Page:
Jumping Flash! 2 Is One Of PlayStation's Most Pleasant Listens

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Welcome to Morning Music, Kotaku’s new, daily hangout for folks who love video games and the cool-ass sounds they make. Today we’re listening to Exact’s Jumping Flash! 2 for the PlayStation. Mind the exclamation point!


A lot of U.S. folks will remember the first Jumping Flash! as the best demo included on the PlayStation Picks demo disc (Longplay) that shipped with the U.S. PlayStation in late 1995. I sure played the heck out of it, along with (checks notes) oh, uh, ESPN Extreme Games. The pickings were slim, friends.

Jumping Flash! 2 (OST / Longplay / VGMdb) hit less than a year after launch, and like Tekken 2 and WipEout XL, it was one of those early PlayStation sequels that pretty much wiped the floor with its predecessor. Devs got more used to the new 32-bit paradigm and magic started happening. In retrospect, the first wave of 1995 games feel kinda like prototypes.

But in Jumping Flash! 2’s case it wasn’t so much a tech advancement as a creative one; the sequel featured more memorable, interesting, distinctive levels, greater playtime, funnier writing, and (saving the best for last) an outstanding soundtrack by original-game composer Takeo Miratsu.

Let’s listen:

Sony / Wonderswan (YouTube)

Jumping Flash! 2’s worlds are a whimsical delight, a mix of floating sky-islands strewn with random (often household) objects and slightly more grounded setpieces such as a maze-like dojo and an underwater base. There’s even a pleasant rainy stage. Jumping Flash! 2 is less a first-person 3D platformer than a comforting cup of stream-of-consciousness soup.

But we’re here to talk the music. It’s one of those blessed games that scores each level with a unique song all its own, which pays off big time. As in many of my favorites, the music contributes significantly to the mood of each area and becomes a huge contributor to the game’s appeal.

The first thing you’ll notice is the Hawaiian influence throughout the first two, vacation-like stages (and various cinematics throughout). Stage 1-1’s track is “Jump in Hawaii!,” and I love that long twang starting at 3:07, then the vocals hitting at 3:20. (More about vocals later.) Stage 1-2—half the tracks are untitled—switches to a bit of a ska beat and lays on the bass as it builds to a very “hopping through video game grasslands” melody. Another delight.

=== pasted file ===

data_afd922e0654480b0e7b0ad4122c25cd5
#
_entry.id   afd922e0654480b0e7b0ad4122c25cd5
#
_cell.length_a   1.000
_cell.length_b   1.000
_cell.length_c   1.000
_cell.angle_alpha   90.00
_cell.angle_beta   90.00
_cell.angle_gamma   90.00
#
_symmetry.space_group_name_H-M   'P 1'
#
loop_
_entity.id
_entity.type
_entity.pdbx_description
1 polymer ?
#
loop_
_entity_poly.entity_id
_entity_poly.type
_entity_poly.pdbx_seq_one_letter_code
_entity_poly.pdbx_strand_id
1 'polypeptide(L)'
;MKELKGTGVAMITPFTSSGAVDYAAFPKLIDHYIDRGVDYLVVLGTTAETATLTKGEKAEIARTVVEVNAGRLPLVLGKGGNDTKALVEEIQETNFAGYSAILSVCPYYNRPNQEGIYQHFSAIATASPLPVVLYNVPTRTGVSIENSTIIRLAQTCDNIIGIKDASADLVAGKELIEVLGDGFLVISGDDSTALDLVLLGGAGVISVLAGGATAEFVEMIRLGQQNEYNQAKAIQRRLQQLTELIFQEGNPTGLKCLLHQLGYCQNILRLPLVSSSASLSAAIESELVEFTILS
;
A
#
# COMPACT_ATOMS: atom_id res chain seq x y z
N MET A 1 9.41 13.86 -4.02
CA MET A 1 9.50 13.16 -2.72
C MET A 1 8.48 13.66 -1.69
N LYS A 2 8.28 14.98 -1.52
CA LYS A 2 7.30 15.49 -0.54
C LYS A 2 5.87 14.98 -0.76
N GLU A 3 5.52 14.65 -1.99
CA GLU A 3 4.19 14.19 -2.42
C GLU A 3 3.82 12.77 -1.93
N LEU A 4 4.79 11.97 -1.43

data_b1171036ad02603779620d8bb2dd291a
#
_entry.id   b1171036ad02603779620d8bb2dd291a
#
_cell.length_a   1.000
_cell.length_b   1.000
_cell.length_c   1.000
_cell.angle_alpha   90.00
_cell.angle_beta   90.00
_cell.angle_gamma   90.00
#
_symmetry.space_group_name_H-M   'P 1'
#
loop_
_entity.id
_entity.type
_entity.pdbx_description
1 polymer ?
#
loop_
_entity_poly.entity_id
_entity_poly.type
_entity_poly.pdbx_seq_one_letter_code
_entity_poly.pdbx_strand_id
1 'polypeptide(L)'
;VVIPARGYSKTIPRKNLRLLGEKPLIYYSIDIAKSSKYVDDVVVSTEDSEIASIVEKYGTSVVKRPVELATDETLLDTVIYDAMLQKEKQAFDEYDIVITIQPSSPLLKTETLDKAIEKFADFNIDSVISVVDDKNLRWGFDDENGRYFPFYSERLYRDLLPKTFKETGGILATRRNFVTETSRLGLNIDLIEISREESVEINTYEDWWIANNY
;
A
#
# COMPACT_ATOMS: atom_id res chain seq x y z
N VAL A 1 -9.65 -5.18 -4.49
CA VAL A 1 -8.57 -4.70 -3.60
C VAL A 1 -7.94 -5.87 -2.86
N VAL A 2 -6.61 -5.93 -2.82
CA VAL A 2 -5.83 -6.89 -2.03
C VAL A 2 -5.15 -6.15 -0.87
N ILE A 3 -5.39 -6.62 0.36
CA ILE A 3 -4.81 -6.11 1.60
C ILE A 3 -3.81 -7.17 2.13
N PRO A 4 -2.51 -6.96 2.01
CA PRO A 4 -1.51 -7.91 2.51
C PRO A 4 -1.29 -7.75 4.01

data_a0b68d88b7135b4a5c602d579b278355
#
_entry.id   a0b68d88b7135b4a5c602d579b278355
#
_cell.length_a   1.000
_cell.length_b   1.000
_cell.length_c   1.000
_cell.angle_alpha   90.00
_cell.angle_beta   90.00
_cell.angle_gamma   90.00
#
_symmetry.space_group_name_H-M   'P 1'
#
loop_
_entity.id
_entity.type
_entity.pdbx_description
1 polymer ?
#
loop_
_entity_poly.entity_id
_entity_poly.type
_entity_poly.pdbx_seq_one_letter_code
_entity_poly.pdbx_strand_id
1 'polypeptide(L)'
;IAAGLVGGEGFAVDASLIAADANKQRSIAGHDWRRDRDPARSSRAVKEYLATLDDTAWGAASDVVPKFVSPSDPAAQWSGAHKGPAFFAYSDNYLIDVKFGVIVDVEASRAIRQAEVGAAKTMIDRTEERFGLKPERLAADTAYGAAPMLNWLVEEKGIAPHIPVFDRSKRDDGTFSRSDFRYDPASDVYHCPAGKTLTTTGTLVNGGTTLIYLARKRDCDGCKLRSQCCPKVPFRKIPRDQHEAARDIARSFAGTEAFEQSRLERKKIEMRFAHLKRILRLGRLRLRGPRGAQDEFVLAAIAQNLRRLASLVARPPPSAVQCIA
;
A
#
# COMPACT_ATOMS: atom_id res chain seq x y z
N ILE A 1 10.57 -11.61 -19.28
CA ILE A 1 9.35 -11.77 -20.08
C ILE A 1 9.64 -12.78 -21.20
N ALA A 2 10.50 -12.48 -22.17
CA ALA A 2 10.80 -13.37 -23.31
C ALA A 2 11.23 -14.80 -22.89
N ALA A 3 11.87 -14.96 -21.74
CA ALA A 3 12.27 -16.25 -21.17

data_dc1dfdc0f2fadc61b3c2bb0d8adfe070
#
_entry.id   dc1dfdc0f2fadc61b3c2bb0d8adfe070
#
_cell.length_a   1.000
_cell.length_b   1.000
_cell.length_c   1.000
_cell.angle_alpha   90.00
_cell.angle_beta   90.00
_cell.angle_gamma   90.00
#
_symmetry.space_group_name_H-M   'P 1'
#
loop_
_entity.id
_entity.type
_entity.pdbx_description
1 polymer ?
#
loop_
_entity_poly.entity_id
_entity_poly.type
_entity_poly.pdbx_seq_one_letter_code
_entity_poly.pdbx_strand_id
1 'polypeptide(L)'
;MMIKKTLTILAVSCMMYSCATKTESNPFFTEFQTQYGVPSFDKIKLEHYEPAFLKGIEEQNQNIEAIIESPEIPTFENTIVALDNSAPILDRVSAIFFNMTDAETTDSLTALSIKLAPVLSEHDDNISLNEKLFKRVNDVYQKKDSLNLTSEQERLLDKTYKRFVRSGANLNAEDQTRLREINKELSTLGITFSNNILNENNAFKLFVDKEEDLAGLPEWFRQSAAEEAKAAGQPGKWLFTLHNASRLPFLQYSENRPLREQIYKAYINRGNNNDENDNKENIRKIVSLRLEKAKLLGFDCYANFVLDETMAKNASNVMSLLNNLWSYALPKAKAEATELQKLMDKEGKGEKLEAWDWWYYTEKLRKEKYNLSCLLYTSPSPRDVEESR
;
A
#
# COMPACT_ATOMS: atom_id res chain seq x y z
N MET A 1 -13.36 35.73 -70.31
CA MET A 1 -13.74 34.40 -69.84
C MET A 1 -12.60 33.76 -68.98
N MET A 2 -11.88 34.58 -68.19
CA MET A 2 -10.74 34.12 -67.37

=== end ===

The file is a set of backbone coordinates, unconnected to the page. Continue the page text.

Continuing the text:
It’s hard to go on vacation these days, but you could do far worse than soaking in the sunny good vibes of World 1.

Then you hit 2-1 in “Checking Out the Castle” (7:15) and you’re off to classical Japan, apparently, with music to match. The continual stream of loveliness only lets up for the more serious-sounding third (13:44, cool... sitar?) and fourth (18:33) worlds, but the melodies remain as catchy as ever.

Give it a listen. Better, give it a play. I submit that Jumping Flash! 2 is probably one of the best PlayStation soundtracks. Certainly one of the most fun. And unlike the more serious, “epic” scores of some modern games, it’s not generic in the least. Quite the opposite. This is unmistakably music from a 1990s video game—building on the legacy established by great 16-bit soundtracks, but broadened by new technology—and in my opinion, all the better for it.

So, those vocals. After you beat the game’s second loop to see the true ending, you get to experience a truly unique rap performed by all the cute MuuMuus you’ve spent a few hours rescuing. It’s called the “Rap la MuuMuu,” it is performed by “Bakin Takarai and the MuuMuus,” and it is pricelessly goofy. (I imagine even more so if you understand the Japanese.) Sony are heroes for leaving it in the U.S. version.

Sony / ABBIDGamfan (YouTube)

Apparently “Rap la MuuMuu” got released as a single at some point, as you can see in the image up top. (It doesn’t seem to have a VGMdb entry!) Quite a conversation piece. Just the thing to put in a conspicuously visible place during vid chats.

But there is a sad postscript to this very happy game, and it is that Takeo Miratsu died before his time in 2006, at age 46, because fuck cancer. He seems to have been more of a TV/anime composer, but he also was one-half the composition team for Sony’s big-budget RPG The Legend of Dragoon (VGMdb), so I ought to check that one out sometime.


Sorry to end on a bummer! That’s it for today’s Morning Music, and I’ll see you bright and early tomorrow. Say hi in the comments, and go take a low-res virtual vacation in Jumping Flash! 2, imo. We all deserve it.

Staff Editor, Kotaku.

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DISCUSSION

I never played Jumping Flash! 2. At the time it was released, I played almost exclusively JRPG’s, so I missed out on a lot of great stuff. (Looking at it now, there is no way I could have played it, anyway, since this is definitely the kind of game that sets off motion sickness for me...) But I remember discovering the soundtrack because The Legend of Dragoon is one of my absolute favorite JRPG soundtracks of all time and I was curious what other stuff he wrote.

I will admit that I rolled my eyes at first at the Hawaiian music styled themes because as someone born, raised, and living in Hawaii, I tend to find it cheesy. LOL But I totally agree that each track being unique is what makes the soundtrack so fun to listen to.

Now thanks to this, I’m gonna go listen to The Legend of Dragoon. It’s been awhile! <3